In the face of these realities, it is difficult to understand why our members of Congress do not see investment in research as a national priority. As stated in the Chronicle article, “it appears that the current [decrease in federal research funding] could weaken American university-based science for years to come.” In fact, faculty and students alike are looking outside the U.S. in order to pursue their research in environments which better appreciate the need for funding continuity and investment in novel approaches and innovative ideas.
Despite these very real concerns, the Chronicle article reported that a recent (2012) survey by the Pew Research Center showed that “only 38 percent of Americans feel science is getting too little funding.” Clearly, we in the field of scientific research have not been doing a good job of “telling the story” – of communicating the need for a robust, competitive U.S. presence across many areas of research. Be it in the area of cancer prevention and treatment, diabetes, autism, global warming, energy alternatives, and on and on, we cannot as a country afford to lose our global leadership; we cannot afford to lose our talented young people to countries more responsive to supporting their research careers. As described in the Chronicle article, cutting in half the research funding of a professor like Purdue University’s Dr. Mark Cushman, who has led the development of two potential cancer drugs now in clinical trials, is not the kind of message our young people need to hear as they decide where they will carry out their research … in the U.S. or elsewhere.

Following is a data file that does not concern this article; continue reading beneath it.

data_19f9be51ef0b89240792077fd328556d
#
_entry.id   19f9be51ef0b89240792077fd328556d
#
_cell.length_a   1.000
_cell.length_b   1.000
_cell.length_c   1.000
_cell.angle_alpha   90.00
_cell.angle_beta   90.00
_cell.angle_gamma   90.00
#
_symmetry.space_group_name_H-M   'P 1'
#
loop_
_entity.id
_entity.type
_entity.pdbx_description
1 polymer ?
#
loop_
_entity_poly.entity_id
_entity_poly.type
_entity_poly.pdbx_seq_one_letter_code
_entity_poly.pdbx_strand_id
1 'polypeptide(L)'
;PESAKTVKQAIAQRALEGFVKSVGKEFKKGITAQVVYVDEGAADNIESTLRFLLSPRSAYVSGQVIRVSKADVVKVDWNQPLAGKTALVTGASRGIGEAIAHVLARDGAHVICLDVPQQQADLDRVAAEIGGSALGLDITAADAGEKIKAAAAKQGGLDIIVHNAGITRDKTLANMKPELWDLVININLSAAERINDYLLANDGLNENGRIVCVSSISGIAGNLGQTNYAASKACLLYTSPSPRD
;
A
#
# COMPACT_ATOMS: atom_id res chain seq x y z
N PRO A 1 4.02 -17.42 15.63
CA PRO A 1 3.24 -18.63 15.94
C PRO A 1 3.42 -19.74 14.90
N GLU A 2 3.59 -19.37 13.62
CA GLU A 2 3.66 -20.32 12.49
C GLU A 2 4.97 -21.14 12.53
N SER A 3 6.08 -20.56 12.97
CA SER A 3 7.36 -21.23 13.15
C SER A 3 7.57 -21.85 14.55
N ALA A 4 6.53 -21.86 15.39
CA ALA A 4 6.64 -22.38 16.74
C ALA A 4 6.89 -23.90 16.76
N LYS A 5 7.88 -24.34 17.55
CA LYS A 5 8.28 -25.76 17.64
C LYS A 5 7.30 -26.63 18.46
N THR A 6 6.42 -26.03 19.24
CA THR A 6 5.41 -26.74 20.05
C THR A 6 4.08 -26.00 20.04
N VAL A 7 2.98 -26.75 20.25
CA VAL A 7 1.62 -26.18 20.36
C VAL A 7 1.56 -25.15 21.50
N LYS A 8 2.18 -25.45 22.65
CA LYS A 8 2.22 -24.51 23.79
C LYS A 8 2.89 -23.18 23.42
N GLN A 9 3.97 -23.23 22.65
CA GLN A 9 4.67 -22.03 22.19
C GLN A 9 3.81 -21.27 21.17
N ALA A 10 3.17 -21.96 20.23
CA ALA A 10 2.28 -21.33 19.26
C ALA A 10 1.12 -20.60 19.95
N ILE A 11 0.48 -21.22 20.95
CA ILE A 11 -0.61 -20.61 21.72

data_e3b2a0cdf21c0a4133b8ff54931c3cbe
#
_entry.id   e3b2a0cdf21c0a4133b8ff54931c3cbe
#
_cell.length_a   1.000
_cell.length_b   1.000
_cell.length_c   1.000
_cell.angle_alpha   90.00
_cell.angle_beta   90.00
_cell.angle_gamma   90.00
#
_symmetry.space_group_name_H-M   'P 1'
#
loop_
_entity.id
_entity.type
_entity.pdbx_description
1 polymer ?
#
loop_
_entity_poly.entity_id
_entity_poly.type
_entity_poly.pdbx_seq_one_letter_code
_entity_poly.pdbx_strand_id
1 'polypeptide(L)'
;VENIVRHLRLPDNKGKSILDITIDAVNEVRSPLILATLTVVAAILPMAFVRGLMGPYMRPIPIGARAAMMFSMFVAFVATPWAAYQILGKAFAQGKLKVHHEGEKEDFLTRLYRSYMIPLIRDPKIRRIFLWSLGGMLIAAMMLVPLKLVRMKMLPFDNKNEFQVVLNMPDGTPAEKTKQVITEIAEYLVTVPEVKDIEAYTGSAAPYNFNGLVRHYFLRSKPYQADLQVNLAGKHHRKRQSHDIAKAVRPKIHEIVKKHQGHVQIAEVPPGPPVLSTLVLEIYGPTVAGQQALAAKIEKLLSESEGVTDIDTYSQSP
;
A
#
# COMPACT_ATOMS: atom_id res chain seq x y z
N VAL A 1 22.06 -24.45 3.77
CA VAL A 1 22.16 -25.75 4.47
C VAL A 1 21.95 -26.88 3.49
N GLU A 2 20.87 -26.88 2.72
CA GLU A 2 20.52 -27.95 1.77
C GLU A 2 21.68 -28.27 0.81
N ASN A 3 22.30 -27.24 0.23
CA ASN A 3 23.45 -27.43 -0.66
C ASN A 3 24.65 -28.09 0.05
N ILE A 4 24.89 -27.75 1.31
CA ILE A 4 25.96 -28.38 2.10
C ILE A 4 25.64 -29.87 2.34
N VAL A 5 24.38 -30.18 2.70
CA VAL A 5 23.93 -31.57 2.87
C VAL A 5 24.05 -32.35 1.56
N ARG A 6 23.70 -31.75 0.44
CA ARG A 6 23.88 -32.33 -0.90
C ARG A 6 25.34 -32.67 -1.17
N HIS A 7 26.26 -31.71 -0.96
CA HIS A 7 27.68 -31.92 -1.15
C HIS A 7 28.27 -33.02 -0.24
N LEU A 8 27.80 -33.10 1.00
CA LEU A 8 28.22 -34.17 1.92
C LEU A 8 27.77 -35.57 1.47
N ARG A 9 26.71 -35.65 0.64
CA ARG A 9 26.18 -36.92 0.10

Yes, we need to “tell our story” better. We need to better inform our fellow citizens regarding the critical importance of scientific research to our nation’s future, and we need to inspire greater numbers of them to speak to their representatives in Washington regarding the need for increased support of scientific research. Until that kind of pressure is put on our representatives, the public policy dealing with federal support of research will not change, and funding levels will continue to stagnate or decrease. As a nation, we cannot afford to let that happen.
Dr. Karen Hitchcock, Special Advisor in the consulting firm, Park Strategies, LLC, was President of the University at Albany, State University of New York, from 1996-2004, after which she went on to lead Queen’s University in Kingston, Ontario, Canada. Dr. Hitchcock has received honorary degrees from Albany Medical College and from her alma mater, St. Lawrence University. She has served on numerous regional and national committees and task forces dealing with issues in higher education, research and economic development. While at both the University at Albany and Queen’s University, she co-hosted the popular WAMC program, “The Best of our Knowledge”.